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Drives for supplies ease the burden

Published 9:13pm Thursday, September 5, 2013

During the past few weeks, Suffolk has been in back-to-school mode. Suffolk’s public schools went back Tuesday and its private schools somewhat earlier.

While everything seems like excitement and great expectations to an outsider visiting schools on the first day, underneath the smiling faces there is often less happiness.

If it seems like the current economic downturn has been going on for years, that’s because it has.

The credit crunch started the downward trend in 2008 — five long years ago. While things like jobs reports and home construction statistics indicate an improving situation, many families are hard-pressed to see it in their own lives.

The stress is often detectable on the faces of parents during the first day back. They put on brave smiles for the sake of their children, but the slight slump of the shoulders and uncertainty of gait reveals the truth.

When family budgets are hit, school supplies can become victims of prioritization. Colored pencils and bookbags are shuffled down the line, behind mortgage payments — or partial ones — food and gas.

It’s one of the many less-obvious tragedies of austerity. The dinted confidence of attending the first day of middle school wearing sneakers with holes translates to less classroom interaction, lower grades and, eventually, poorer job prospects.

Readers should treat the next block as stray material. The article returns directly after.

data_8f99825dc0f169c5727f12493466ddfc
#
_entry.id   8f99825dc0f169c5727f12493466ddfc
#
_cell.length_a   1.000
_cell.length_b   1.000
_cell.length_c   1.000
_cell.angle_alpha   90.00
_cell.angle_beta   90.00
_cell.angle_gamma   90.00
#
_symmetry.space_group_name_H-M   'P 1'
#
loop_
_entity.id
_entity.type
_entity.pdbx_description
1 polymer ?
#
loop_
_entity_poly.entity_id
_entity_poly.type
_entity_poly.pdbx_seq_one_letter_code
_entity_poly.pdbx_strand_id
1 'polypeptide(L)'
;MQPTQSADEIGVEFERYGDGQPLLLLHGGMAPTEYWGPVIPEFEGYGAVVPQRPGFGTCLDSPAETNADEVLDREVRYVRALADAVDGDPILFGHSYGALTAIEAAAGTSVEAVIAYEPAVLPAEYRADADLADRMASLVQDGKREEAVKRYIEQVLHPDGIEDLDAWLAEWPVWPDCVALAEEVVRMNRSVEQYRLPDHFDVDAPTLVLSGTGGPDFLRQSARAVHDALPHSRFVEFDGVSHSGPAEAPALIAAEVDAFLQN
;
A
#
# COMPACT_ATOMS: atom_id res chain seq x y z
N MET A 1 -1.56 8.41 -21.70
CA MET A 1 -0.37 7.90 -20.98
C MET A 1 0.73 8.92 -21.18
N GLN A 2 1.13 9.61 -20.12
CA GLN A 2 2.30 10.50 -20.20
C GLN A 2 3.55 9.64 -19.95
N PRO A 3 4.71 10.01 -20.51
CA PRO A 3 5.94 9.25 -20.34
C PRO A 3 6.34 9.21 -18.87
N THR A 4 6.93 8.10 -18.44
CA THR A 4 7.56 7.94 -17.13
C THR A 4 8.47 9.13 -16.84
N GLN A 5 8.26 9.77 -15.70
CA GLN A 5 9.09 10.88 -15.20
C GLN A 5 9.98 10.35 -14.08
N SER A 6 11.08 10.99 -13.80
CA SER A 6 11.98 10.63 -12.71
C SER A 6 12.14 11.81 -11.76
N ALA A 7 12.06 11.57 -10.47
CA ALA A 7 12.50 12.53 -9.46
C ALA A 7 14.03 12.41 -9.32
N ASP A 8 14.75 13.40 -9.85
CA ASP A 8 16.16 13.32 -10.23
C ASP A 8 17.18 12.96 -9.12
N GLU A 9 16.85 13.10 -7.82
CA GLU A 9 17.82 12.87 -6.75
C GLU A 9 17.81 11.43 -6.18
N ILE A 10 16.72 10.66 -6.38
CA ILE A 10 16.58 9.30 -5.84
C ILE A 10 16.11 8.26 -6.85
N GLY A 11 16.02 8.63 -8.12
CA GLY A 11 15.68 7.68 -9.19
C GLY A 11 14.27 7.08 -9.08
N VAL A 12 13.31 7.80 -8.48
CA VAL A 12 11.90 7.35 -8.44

In the face of this, it’s heartening to see so many groups and individuals doing something to help.

Mid to late summer is the season of back-to-school supplies drives, and we have reported on several of them. Oakland Christian Church gathered supplies for students at Oakland Elementary School. Suffolk Parks and Recreation set up collection points.

Lake Kennedy Civic League handed out donated backpacks. Little Mt. Zion Baptist Church held a car show to fund supplies.

Just last weekend, the Y2K Academy distributed donated supplies, including girls’ clothing, at a back-to-school event.

The back-to-school tax holiday also deserves a mention, with the commonwealth effectively forgoing a weekend of revenue to help parents get the things they need for their kids.

Without these initiatives, parents’ first-day-back body language would have been even more obvious, and it would have filtered down to more children.

Society in general, not just individual lives, will be impacted by the successes and failures in schools today.

Thanks to organizers of and givers to school-supplies drives, more success will come than otherwise would have.

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